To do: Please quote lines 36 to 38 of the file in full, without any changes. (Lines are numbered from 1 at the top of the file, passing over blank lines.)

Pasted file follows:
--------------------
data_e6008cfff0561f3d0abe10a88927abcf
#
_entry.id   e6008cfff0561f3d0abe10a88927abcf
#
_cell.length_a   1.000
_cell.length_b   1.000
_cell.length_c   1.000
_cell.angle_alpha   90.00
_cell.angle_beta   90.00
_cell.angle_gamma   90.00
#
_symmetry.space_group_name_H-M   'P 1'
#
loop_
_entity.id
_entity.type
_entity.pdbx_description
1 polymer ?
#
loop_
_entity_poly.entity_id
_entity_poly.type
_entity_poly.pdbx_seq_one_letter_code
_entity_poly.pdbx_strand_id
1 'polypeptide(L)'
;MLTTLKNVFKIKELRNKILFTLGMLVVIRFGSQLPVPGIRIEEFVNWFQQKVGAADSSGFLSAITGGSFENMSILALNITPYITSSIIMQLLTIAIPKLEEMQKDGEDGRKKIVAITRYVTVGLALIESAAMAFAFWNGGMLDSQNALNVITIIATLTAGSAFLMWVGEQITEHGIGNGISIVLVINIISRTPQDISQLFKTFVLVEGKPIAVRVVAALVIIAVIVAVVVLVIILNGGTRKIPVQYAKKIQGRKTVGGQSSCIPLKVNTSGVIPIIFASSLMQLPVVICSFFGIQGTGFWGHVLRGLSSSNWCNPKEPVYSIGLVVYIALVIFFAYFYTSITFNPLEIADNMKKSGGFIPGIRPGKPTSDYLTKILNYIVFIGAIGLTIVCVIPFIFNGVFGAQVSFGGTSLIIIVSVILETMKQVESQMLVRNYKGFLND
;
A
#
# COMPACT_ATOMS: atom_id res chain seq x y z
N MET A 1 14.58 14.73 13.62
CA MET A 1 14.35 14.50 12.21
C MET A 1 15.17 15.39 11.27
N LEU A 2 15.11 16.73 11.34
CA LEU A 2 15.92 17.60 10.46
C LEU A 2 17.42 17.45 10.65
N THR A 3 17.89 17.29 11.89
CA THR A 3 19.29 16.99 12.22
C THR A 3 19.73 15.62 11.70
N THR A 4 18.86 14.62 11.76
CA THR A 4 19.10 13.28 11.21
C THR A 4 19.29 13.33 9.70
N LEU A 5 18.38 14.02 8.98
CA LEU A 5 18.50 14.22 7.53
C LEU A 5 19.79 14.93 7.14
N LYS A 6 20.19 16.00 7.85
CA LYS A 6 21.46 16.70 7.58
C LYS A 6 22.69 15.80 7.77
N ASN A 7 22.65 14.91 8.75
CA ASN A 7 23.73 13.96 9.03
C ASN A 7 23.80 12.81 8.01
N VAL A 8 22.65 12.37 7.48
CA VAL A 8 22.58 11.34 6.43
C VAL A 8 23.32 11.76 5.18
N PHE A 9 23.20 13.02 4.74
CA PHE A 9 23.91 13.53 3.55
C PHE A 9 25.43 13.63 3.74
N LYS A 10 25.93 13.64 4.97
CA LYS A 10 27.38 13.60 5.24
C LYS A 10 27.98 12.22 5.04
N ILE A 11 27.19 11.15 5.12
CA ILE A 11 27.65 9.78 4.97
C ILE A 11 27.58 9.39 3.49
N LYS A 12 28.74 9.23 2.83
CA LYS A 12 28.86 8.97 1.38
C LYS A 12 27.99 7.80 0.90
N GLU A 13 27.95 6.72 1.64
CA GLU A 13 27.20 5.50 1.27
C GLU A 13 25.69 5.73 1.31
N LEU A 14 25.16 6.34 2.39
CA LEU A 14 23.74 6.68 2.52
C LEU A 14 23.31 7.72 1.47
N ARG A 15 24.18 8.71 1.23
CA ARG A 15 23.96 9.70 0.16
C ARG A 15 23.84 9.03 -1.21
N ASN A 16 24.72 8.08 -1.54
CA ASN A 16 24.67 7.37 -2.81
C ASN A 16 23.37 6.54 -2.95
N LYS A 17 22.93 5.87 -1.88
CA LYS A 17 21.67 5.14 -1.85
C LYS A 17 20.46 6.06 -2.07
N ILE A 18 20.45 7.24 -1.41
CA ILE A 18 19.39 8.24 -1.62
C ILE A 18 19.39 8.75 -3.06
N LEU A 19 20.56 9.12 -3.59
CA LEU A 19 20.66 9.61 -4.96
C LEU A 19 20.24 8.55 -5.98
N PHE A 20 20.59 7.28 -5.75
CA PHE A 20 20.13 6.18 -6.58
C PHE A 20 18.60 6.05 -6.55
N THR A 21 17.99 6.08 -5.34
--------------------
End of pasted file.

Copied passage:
C LEU A 2 17.42 17.45 10.65
N THR A 3 17.89 17.29 11.89
CA THR A 3 19.29 16.99 12.22